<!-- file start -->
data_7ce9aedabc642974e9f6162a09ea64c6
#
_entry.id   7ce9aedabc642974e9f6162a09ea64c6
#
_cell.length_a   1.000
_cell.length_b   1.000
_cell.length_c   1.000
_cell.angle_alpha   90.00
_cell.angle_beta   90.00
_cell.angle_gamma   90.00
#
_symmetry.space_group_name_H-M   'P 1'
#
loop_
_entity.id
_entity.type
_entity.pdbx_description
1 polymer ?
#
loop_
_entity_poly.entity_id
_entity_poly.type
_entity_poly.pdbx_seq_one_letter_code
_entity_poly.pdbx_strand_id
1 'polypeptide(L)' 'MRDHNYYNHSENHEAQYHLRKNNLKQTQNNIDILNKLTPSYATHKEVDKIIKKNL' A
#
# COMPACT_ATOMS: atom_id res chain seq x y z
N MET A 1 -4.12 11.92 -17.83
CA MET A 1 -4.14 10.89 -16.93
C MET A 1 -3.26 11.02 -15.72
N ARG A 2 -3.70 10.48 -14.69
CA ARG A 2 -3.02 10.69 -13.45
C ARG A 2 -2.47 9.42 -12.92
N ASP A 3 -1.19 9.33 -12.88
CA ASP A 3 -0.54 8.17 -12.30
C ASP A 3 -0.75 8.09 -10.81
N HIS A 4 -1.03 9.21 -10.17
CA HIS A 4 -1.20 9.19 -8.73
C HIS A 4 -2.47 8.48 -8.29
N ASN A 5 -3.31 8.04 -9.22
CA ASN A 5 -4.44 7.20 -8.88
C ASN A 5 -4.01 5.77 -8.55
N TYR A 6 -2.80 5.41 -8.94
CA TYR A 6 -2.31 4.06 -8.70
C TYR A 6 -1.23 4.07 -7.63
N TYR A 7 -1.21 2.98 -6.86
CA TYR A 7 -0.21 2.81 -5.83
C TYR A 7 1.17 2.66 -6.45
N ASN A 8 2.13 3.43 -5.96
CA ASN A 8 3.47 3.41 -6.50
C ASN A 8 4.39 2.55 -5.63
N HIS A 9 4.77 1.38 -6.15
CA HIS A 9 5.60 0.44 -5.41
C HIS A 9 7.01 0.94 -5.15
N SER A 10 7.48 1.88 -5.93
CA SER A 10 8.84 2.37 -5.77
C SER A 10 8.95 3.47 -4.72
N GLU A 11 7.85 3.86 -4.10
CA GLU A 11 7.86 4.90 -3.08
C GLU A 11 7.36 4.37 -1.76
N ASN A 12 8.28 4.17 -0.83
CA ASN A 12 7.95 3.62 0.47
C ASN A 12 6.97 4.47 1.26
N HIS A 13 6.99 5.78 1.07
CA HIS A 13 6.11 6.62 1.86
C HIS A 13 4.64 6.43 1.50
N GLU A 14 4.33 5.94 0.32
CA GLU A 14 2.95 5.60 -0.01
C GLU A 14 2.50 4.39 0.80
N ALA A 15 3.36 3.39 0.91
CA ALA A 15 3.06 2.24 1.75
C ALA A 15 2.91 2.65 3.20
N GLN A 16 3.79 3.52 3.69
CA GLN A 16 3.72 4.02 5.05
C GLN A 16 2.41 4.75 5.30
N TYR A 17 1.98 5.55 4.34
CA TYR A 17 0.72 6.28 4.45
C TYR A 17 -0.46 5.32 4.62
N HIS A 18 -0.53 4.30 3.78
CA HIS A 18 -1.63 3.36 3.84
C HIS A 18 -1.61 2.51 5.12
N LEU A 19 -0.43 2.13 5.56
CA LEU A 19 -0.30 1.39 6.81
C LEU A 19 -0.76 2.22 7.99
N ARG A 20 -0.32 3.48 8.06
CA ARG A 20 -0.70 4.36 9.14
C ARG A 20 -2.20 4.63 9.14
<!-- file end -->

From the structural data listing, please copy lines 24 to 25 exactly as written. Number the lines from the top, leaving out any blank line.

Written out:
_entity_poly.pdbx_strand_id
1 'polypeptide(L)' 'MRDHNYYNHSENHEAQYHLRKNNLKQTQNNIDILNKLTPSYATHKEVDKIIKKNL' A